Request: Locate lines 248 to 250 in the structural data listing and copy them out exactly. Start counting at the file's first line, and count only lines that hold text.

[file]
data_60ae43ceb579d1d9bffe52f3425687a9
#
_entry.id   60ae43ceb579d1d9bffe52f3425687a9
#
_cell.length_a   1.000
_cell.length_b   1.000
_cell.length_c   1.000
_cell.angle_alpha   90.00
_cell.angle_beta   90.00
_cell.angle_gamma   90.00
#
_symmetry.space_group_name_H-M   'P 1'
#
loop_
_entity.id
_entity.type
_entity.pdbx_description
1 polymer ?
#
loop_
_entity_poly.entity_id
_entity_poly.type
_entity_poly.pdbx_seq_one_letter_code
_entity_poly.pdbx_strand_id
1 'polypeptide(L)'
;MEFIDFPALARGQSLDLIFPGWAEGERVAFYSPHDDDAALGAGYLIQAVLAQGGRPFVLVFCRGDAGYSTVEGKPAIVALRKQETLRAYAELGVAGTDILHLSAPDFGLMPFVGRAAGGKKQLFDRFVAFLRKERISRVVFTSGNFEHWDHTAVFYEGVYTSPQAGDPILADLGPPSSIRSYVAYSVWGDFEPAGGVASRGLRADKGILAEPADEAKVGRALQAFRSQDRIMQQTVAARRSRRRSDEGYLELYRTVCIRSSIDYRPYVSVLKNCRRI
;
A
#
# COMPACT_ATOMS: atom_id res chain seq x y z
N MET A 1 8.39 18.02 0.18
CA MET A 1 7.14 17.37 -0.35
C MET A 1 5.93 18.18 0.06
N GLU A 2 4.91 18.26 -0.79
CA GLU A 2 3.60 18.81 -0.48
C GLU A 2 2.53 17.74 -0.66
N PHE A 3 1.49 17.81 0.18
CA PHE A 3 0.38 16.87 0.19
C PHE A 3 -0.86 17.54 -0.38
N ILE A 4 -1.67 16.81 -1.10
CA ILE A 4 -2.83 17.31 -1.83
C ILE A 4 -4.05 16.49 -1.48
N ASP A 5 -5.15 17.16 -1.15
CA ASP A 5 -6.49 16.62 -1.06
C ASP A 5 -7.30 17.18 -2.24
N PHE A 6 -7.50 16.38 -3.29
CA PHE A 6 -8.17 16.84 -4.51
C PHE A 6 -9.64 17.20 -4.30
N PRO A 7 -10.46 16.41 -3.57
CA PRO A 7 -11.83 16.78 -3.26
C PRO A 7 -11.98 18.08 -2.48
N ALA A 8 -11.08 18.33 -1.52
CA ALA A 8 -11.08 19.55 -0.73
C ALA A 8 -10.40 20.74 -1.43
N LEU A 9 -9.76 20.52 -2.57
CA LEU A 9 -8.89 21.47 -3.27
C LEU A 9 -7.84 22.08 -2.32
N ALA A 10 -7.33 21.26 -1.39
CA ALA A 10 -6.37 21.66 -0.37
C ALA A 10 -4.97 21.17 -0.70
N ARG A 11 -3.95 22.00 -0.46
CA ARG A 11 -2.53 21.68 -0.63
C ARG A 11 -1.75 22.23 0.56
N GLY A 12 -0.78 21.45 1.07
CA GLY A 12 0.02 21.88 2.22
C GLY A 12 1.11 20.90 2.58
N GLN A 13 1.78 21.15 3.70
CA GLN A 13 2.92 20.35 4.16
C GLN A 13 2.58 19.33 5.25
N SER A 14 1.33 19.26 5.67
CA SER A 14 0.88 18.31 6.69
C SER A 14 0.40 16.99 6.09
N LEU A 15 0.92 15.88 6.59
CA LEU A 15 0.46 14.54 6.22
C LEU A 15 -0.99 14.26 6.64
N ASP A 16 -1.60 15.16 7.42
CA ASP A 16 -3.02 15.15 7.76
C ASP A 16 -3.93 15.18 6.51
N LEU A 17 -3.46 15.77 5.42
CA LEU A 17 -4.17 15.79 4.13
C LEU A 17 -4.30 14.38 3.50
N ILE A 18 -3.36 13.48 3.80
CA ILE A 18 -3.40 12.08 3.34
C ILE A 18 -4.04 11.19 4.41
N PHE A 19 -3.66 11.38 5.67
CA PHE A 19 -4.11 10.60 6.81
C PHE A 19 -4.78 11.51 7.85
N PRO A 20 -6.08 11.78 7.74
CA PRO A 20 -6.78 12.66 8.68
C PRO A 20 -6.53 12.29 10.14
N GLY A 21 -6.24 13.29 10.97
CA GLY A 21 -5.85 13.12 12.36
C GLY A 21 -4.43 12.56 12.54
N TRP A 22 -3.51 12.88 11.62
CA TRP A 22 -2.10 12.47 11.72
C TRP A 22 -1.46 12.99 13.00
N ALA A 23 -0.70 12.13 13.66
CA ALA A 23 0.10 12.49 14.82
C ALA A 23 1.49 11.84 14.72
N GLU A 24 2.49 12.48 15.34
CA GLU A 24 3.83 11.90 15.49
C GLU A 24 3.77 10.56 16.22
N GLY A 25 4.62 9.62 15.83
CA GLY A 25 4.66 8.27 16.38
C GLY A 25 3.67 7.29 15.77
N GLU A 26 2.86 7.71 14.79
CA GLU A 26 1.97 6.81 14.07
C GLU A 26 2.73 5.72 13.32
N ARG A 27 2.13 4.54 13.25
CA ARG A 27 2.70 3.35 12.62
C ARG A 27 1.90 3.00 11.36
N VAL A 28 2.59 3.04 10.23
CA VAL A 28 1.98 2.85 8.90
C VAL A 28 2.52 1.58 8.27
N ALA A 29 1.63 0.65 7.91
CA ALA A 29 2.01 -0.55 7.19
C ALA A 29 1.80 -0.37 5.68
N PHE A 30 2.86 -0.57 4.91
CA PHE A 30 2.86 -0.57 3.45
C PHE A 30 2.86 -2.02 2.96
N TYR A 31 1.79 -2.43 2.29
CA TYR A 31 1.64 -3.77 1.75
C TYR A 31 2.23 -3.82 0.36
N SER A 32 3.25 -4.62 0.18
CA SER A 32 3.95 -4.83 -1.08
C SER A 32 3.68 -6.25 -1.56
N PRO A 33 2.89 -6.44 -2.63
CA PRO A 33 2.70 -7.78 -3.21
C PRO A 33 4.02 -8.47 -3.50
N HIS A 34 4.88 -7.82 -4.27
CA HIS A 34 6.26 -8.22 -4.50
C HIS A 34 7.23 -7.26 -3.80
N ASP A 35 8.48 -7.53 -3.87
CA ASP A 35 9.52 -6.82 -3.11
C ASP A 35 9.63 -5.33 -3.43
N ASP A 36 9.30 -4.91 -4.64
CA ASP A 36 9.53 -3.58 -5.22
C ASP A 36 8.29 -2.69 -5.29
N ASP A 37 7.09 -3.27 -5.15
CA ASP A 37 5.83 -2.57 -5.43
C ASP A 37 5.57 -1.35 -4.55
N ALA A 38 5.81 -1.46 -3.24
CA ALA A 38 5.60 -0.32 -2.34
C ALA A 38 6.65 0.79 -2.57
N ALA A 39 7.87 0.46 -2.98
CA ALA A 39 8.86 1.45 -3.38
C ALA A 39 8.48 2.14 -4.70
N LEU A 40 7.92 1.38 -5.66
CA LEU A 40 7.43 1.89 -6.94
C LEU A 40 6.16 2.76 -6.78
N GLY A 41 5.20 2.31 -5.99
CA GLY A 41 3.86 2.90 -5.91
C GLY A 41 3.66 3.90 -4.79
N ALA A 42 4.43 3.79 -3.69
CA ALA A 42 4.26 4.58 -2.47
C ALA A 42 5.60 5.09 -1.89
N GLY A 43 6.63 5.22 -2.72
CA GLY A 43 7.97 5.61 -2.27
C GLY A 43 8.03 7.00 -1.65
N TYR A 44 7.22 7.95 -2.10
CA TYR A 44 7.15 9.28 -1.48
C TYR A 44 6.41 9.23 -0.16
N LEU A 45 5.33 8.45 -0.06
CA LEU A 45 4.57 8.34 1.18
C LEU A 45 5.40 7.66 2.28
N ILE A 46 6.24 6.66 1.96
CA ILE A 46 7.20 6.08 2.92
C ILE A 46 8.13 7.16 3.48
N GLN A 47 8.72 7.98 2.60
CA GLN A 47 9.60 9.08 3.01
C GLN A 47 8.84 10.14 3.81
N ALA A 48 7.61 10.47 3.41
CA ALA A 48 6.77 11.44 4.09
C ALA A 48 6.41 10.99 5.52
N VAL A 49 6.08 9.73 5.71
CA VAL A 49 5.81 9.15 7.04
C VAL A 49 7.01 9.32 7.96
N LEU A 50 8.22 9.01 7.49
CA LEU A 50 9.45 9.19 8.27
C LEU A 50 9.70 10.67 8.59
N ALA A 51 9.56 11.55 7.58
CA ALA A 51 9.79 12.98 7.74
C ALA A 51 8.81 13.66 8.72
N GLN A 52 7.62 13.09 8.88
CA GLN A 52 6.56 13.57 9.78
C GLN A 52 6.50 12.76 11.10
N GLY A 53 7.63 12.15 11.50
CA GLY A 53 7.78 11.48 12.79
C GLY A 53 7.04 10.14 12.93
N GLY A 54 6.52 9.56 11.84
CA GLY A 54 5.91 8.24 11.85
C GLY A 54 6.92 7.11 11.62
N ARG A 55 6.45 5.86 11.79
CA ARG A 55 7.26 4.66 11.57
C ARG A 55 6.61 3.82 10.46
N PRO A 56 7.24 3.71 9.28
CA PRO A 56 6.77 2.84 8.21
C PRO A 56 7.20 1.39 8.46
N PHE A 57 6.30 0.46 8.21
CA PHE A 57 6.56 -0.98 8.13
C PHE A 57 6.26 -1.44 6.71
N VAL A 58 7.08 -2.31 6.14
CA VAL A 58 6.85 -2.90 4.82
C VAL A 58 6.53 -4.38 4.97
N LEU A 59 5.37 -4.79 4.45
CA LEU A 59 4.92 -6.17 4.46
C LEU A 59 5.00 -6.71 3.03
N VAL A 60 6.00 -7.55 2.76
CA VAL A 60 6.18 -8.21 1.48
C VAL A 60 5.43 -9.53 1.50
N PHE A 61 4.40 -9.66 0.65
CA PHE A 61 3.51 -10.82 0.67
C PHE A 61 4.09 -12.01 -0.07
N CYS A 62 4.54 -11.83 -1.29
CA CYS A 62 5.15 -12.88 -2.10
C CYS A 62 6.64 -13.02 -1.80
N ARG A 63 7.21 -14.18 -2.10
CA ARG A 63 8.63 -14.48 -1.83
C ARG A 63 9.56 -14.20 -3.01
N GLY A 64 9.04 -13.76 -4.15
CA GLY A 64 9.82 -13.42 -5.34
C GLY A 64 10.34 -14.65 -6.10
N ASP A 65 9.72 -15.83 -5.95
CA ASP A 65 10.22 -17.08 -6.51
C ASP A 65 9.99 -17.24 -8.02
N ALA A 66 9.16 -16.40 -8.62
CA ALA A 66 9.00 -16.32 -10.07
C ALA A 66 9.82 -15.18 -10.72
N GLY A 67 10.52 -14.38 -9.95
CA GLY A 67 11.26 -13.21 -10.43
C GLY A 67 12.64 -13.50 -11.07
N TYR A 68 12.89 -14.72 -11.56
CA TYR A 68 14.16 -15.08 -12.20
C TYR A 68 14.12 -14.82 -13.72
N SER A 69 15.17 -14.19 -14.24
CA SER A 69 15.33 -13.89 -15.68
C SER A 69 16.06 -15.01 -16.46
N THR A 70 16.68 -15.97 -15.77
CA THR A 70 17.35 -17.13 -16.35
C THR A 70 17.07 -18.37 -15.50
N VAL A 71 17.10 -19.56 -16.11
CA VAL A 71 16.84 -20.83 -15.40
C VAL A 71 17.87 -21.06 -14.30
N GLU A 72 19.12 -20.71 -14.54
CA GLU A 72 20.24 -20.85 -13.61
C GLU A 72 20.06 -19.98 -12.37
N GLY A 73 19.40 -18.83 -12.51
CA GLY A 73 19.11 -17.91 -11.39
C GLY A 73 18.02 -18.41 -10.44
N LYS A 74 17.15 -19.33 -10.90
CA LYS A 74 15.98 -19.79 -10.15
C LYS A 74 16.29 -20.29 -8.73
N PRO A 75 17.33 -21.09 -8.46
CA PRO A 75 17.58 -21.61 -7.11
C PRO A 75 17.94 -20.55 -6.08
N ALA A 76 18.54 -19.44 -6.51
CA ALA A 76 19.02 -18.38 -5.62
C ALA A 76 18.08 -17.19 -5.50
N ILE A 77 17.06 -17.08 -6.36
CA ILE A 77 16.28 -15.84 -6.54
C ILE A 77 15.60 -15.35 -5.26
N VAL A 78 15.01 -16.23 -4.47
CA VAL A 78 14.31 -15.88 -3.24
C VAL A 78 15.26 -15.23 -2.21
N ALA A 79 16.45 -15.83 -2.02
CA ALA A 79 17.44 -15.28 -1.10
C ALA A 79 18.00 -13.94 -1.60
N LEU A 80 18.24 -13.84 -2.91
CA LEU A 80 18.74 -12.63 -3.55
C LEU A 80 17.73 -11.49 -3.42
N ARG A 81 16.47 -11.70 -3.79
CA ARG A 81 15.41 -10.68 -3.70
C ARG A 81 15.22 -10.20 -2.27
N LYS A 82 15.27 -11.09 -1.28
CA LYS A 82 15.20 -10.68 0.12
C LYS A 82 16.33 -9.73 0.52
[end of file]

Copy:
CA GLY A 73 19.11 -17.91 -11.39
C GLY A 73 18.02 -18.41 -10.44
N LYS A 74 17.15 -19.33 -10.90